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Real Estate Schemes Prey on Homeowners and Lenders

As the real estate bubble is topping out more and more real estate scam artists are launching attacks on homeowners. The IRS has initiated 235 fraud cases against individuals in 2005 and the number is expected to remain steady or increase during 2006. The types of fraud vary but the most prevalent fraud cases are related to mortgage fraud. Mortgage frauds are contributing to the higher number of foreclosures among homeowners. One type of fraud is known as straw buying. In this case the sellers artificially inflate the value of a property by having friends bid up the property and back it up with forged appraisals.

The lending institution would then issue a mortgage, the seller would collect the money, and the buyer would disappear and not even make one mortgage payment. The lender would be left holding the bag on the mortgage. There are various other schemes that prey on homeowners. In one of the most common type of rip-offs, homeowners would sign away deeds on their homes as "collateral" and take on loans they could not afford. This could easily lead to a homeowner going into foreclosure.

In some cases homeowners are encouraged to fudge annual income claims to qualify for a larger loan. The outcome is predictable, the homeowner goes into foreclosure. A typical scenario that occurred in Pueblo Colorado is being played out all over the country. An appraiser overvalued a home by using fraudulent comparable home values so buyers can purchase a home with no down payment. AGain the outcome was predictable, homeowner foreclosure.

Also common are techniques that strip homeowners of their equity in their home. Homeowners in debt are easy targets for this type of fraud. Sub-prime loans are pushed by mortgage brokers that have no responsibility to the homeowner. The homeowner will often go for the quick cash but lose all the equity in their home along the way. More and more states are instituting new regulations that will help guard against this activity.

Another fraudulent activity centers around the use of lease options. The target of this scheme is renters who are unable to afford a down payment. Of course not all lease option deals are fraudulent, however the renter needs to do their homework. Also the renter needs to take a realistic look at their financial situation and determine if they will have money for the down payment when it comes time to exercise the lease option.

In this scam landlords will sign the renter up with an option to buy the property. The landlord will charge the renter up to $10000 for the right to purchase an option. An extra amount of money that is above the market rent values, will be charged to the renter each month. The money paid for the lease option and the extra rent money are supposed to go toward the down payment when and if the renter exercises their option to buy. Two years later the renter is just as likely to qualify for a mortgage as when they initiated the lease option. Shrewd landlords, knowing their real estate markets very well, will often price the lease option above market value.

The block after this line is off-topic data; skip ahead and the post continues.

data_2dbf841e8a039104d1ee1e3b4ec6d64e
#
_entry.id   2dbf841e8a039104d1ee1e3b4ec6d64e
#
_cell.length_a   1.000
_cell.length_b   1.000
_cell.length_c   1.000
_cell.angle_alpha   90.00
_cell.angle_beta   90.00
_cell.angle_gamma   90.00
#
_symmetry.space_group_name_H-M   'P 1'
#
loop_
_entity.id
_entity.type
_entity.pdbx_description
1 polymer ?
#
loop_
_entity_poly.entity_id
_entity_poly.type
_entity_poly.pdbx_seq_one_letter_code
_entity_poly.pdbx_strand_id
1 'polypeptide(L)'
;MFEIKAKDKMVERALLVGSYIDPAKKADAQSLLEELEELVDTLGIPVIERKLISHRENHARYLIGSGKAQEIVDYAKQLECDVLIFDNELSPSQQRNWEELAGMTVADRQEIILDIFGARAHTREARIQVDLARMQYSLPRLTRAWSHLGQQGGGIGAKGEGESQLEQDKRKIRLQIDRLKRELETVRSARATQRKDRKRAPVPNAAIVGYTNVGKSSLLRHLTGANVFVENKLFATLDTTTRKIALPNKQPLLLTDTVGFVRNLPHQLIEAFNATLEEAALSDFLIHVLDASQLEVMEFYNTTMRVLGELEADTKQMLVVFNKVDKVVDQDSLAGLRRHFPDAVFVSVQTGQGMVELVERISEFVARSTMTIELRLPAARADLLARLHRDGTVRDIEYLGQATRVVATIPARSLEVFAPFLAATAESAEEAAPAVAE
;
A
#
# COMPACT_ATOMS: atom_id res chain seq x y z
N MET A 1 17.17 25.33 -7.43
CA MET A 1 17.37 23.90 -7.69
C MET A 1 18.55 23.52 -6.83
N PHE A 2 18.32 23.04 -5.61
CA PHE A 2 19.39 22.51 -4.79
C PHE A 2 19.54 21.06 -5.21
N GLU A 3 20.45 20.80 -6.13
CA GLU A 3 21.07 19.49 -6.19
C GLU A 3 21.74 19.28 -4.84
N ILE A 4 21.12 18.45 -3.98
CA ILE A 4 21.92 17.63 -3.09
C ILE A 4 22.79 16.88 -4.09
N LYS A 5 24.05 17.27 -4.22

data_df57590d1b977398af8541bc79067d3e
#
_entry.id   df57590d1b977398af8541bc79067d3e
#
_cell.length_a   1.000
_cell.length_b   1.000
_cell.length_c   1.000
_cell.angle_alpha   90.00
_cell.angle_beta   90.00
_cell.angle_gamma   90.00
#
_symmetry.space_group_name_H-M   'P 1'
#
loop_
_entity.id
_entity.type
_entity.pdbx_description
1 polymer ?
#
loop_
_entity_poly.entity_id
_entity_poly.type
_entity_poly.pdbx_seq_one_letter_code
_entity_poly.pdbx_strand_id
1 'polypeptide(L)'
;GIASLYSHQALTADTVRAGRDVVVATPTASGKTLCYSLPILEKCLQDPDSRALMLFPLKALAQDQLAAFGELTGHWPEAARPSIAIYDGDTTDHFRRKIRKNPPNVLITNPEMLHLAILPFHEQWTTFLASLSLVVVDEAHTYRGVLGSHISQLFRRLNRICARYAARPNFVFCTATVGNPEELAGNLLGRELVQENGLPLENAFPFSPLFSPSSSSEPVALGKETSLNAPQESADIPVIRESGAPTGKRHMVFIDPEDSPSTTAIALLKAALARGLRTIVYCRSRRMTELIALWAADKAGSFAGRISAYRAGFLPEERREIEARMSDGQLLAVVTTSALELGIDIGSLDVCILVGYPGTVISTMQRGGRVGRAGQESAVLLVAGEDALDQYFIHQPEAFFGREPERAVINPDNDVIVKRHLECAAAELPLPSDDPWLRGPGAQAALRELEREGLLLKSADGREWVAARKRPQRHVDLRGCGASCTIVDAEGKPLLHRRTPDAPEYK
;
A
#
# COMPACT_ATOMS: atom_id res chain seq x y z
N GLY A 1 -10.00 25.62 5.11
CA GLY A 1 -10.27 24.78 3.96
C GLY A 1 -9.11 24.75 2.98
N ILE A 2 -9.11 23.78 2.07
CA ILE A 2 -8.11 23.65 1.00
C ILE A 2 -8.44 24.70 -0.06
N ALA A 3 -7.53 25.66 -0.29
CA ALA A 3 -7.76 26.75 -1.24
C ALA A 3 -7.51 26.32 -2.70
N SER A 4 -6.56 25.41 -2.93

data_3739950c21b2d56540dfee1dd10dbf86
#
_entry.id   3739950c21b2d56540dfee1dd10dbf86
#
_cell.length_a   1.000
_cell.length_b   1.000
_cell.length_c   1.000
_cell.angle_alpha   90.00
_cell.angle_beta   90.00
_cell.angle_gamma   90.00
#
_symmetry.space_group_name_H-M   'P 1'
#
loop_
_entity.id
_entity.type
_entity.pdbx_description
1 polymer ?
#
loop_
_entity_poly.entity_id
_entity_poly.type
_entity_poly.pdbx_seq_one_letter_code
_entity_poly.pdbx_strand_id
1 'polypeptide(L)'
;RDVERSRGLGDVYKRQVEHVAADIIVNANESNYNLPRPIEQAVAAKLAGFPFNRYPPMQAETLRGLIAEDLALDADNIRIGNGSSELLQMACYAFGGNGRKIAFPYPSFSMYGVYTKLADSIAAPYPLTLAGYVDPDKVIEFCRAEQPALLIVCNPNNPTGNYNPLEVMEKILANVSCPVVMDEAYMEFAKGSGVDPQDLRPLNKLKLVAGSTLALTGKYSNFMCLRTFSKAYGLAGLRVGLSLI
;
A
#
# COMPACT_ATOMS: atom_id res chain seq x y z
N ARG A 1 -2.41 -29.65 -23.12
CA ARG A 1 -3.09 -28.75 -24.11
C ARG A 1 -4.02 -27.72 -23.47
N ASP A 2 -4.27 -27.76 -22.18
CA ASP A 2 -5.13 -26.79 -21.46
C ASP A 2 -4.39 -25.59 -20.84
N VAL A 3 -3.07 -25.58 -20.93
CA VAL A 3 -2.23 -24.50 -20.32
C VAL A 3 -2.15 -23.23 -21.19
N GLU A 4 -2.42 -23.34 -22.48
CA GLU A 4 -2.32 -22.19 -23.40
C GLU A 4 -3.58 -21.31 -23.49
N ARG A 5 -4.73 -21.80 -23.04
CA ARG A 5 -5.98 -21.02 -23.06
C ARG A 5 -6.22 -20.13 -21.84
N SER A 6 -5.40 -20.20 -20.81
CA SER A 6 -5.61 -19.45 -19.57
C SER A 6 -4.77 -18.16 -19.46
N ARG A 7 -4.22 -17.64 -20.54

In a number of lease-option deals that were reviewed, it became clear the landlord never intended to sell the property. In some cases the landlord tried to get out of the deal when the renter was able to come up with a down payment and the house was at or below market value. Homeowners need to take special care when purchasing using lease-options or refinancing.

Even though there are laws regulating fraudulent activities, without understanding the market and their own finances, borrowers can get themselves under water very quickly. As a homeowner I am constantly bombarded with flyers in my mailbox and marketing calls on nights and weekends. These advertisements promise me all kinds of hard to believe, too good to be true refinancing deals.

Many of these calls are originating from call centers outside of the country. Any worthwhile refinancing deal can be found locally if you look hard enough. No need to deal with far off unregulated mortgage lenders promising you the moon. It pays to take your time and get educated.

This article only begins to scratch the surface. Scams luring real estate investors are also prevalent. These usually go like you get some real estate investment at a low price in an unbelievably hot area that will double in the next two years and a property management company willing to screen your renters and take care of your property for a tiny fee. This scenario does not always pan out.

Just ask the investors who poured into the Phoenix market and are still holding their properties. The housing bubble has not burst but the markets have changed. Be careful!.

Andrew Goldman is president of Metal Rabbit media services, the operator of Get ETF Info He has written a number of articles on finance and environment over the last ten years.

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